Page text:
Monday, April 7, 2008


Opening Night Film Philadelphia Film Festival
By Camryn Hansen

I Feel Nice. Like Sugar and Rice.

Directed By Stephen Walker

At first, it was hard to know what to make of the ninety two year old woman in a tuxedo shirt and jeans whose deadpan rendition of The Clash’s “Should I Stay or Should I Go” made up the opening scene of Stephen Walker’s courageous new documentary, Young at Heart. I had heard of the film only as a charming, feel-good piece about a chorus of quirky seniors who performed rock and roll songs with the implicit message that growing old doesn’t have to keep a person from pursuing her dreams. For me, however, the reality of experiencing a ninety two year old woman singing “Should I Stay or Should I Go” was instantly more complicated than that. It was a little bit morbid. It was a touch uncomfortable. It imbued me with a sense of impending doom. And then I laughed. And laughed again.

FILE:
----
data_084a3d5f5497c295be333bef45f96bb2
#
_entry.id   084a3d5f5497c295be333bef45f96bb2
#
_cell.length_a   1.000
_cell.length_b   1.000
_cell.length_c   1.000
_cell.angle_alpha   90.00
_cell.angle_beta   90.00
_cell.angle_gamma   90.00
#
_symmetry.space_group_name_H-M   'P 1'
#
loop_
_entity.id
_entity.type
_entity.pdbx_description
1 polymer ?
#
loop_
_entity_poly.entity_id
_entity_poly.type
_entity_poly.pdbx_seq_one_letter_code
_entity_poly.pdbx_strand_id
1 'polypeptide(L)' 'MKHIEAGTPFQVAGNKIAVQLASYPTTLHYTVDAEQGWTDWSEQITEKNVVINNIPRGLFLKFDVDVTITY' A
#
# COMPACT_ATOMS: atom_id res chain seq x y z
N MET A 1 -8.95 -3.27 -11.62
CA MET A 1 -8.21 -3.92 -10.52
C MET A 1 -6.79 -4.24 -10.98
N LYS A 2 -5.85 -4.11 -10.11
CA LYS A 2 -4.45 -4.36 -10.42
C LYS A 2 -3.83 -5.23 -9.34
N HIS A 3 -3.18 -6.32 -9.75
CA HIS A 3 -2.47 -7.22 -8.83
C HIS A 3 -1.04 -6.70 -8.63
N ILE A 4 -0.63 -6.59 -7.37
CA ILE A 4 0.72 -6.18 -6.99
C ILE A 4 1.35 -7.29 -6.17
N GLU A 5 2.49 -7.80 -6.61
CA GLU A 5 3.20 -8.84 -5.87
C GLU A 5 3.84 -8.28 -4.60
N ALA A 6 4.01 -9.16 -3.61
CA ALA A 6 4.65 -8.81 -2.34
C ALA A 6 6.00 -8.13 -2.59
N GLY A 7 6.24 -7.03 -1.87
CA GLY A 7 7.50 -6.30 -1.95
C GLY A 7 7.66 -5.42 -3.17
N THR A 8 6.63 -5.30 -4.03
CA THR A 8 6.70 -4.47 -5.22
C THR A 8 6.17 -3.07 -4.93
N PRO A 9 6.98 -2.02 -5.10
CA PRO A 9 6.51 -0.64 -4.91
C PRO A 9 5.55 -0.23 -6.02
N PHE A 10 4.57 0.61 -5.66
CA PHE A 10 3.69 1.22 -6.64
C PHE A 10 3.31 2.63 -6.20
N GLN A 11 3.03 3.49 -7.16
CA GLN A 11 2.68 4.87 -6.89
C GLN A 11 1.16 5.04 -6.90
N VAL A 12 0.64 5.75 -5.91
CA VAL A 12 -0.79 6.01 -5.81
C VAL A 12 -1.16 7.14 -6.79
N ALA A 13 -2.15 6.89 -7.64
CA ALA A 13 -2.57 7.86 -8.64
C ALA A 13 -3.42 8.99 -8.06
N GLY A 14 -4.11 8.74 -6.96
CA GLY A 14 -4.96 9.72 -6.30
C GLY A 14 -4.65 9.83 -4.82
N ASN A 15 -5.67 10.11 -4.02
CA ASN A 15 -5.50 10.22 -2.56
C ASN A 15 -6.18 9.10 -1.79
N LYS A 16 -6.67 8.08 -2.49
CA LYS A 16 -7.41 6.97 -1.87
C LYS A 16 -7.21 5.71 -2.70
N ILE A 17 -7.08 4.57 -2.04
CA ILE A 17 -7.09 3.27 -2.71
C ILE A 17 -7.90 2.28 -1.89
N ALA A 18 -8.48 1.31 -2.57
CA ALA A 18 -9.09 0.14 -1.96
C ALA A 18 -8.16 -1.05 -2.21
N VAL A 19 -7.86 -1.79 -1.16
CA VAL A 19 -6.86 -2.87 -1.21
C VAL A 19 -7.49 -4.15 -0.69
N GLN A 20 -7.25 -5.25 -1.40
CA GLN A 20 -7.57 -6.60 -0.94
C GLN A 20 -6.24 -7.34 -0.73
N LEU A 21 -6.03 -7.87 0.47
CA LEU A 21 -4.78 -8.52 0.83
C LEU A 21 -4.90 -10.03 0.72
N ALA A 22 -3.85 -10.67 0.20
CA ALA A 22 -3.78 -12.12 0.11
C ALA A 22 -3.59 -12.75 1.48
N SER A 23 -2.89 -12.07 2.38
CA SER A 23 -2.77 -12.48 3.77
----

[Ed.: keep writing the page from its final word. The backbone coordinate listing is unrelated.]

Indeed, Walker’s debut film, which documents the lives and co-operative efforts of Young at Heart, a chorus of twenty four seniors aged sixty nine to ninety two, to prepare for their upcoming “Alive and Well” concert with the help and encouragement of chorus director Bob Cilman, does not hesitate to embrace the darkly humorous side of this group’s unusual and oftentimes insurmountable-seeming enterprise. At moments it also appreciates as well as dignifies the daily struggle of many of the chorus members to simply show up to rehearsal three times a week, let alone master the diverse and challenging pieces that the charismatic, rigidly un-patronizing Cilman prescribes. (For “Alive and Well,” these include James Brown’s “I Feel Good,” Sonic Youth’s “Schizophrenia,” and Allen Toussaint’s “Yes We Can Can,” a song containing a daunting 71 iterations of the word “can.”) When shortly before their concert, two key chorus members die unexpectedly of health complications, the film strikes a remarkable balance between mourning the group’s losses, and finding honest inspiration in the resolve of the remaining members to carry on with the show in spite of them…or, as we discover, perhaps because of them. For this reason, it is difficult to unequivocally condemn the occasional off-notes of what seemed to me to be ill-placed humor, chiefly in the film’s collection of MTV-style videos featuring clownish, caricatured performances by the chorus of such hits as “I Wanna Be Sedated,” “Staying Alive,” and “We’re on a Road to Nowhere.” All told, this is a film which explores a way of growing older that most of us didn’t realize was possible. Like most things worth doing, it doesn’t always feel good. It does, however, feel real.

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